“You can never beat the machine”
The report, which surveyed 1,395 UTAS students, found that while 38% of international and 56.3% of domestic students engaged in gambling, 2.6% of all international students exhibited behaviours within the problematic range of the Problem Gambling Severity Index compared to 1.4% for locals.
“[The findings] suggest that a small but significant minority of these students struggle with problem gambling,” the report reads.
“International students who develop problem gambling behaviour experience a range of adverse health and mental health impacts, including higher levels of smoking, alcohol and substance use and higher levels of general psychological distress.”
The researchers, who were commisioned to undertake the survey by Tasmania’s Department of Health and Human Services, acknowledged the findings more or less fell in line with other national surveys.
Concerningly, the survey, which took into account activities including casinos, sports betting, electronic gaming machines and day trading, found male international students had substantially higher instances of problem gambling – with 15% for those who gambled, compared to none for female.
Overall, problem gambling among international students was 2-3 times the rates of the entire domestic adult population in Australia.
“Students are treated well in Casinos and are made to feel important and special”
Bronwyn Gilson, president of student services and advocacy group ISANA, said the results highlighted a problem not just for international students but also the wider community.
“Students arrive in Australia to find gambling advertisements everywhere; at sporting events and as pop-ups in social media feeds,” she said.
“The accessibility of money for some students in their bank account of up to 3 years’ worth of their living and academic fees, given to them in a lump sum by their parents, can prove irresistible for students who have never had to budget or plan.”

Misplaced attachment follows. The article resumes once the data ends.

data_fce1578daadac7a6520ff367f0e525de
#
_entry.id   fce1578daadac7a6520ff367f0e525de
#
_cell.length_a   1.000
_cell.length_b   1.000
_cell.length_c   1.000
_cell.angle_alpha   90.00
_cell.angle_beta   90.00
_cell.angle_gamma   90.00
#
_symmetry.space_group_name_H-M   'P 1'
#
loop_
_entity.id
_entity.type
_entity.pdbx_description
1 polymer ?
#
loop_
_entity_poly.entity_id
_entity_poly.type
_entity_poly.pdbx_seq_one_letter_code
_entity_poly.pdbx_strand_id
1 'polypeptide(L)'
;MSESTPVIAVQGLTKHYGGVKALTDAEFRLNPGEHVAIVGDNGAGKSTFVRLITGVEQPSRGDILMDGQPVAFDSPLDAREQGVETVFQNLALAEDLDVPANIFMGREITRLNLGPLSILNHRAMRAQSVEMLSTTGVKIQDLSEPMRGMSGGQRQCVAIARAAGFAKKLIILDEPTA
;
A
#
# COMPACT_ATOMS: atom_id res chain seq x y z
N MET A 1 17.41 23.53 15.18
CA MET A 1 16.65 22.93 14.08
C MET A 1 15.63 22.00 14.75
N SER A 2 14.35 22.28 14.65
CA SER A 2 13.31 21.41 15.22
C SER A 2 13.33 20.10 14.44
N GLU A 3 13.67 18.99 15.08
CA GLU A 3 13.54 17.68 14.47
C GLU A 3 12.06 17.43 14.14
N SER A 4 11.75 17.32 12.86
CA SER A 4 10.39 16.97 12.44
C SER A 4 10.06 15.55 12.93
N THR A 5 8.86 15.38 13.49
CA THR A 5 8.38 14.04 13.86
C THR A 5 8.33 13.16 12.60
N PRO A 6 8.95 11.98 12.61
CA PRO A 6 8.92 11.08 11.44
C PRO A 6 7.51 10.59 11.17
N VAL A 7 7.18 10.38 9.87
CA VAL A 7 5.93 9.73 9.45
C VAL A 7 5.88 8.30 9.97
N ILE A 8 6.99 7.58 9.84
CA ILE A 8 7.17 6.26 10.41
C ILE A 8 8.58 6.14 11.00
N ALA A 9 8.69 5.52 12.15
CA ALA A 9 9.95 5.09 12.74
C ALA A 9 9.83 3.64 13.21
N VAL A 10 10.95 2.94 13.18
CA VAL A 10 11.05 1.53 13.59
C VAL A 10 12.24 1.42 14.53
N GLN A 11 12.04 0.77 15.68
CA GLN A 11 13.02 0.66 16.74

Of the types of gambling, casino tables were the most used among international students at 15.7%, and Gilson said that casinos often had an added allure for young students away from home.
“Students are treated well in Casinos and are made to feel important and special, something many may not have experienced before,” she said.
“They are greeted by name, their choice of drink is known, free accommodation.”
While the survey did not specify the number of students using gambling to fund their education and living costs, CISA national president Bijay Sapkota said his organisation had received evidence of students doing so.
“Students arrive in Australia to find gambling advertisements everywhere”
“A lot of students rely on paying their fees based on the earnings that they have in Australia,” he said.
“The tuition fee increases every single year [as well as] the accommodation and transportation costs, and because of this stress, students tend to gamble with the expectation of making more money.”
Among the reasons for gambling, “fun” and “excitement” were cited first and third highest for international students, respectively, with the chance of winning large sums of money second. Peer recommendation was the fourth most cited reason.
Speaking with The PIE News, Sapkota said the allure of gambling as a “fun” activity had a significant impact on international students from countries where the practice is banned, such as China or Nepal, as many were attracted to the novelty of being able to gamble in Australia.
At its worst, he said, students had died after entering financial hardship, calling on providers to ensure students had information to avoid gambling problems.
“It’s definitely risky, and I think universities or institutions should have information about gambling as part of the orientation package just informing the students,” he said.
“You can never beat the machine.”
ISANA currently offers workshops for educators to help them support students with gambling problems, while CISA will feature the topic in their 2019 conference and is opening up conversations with its member organisations.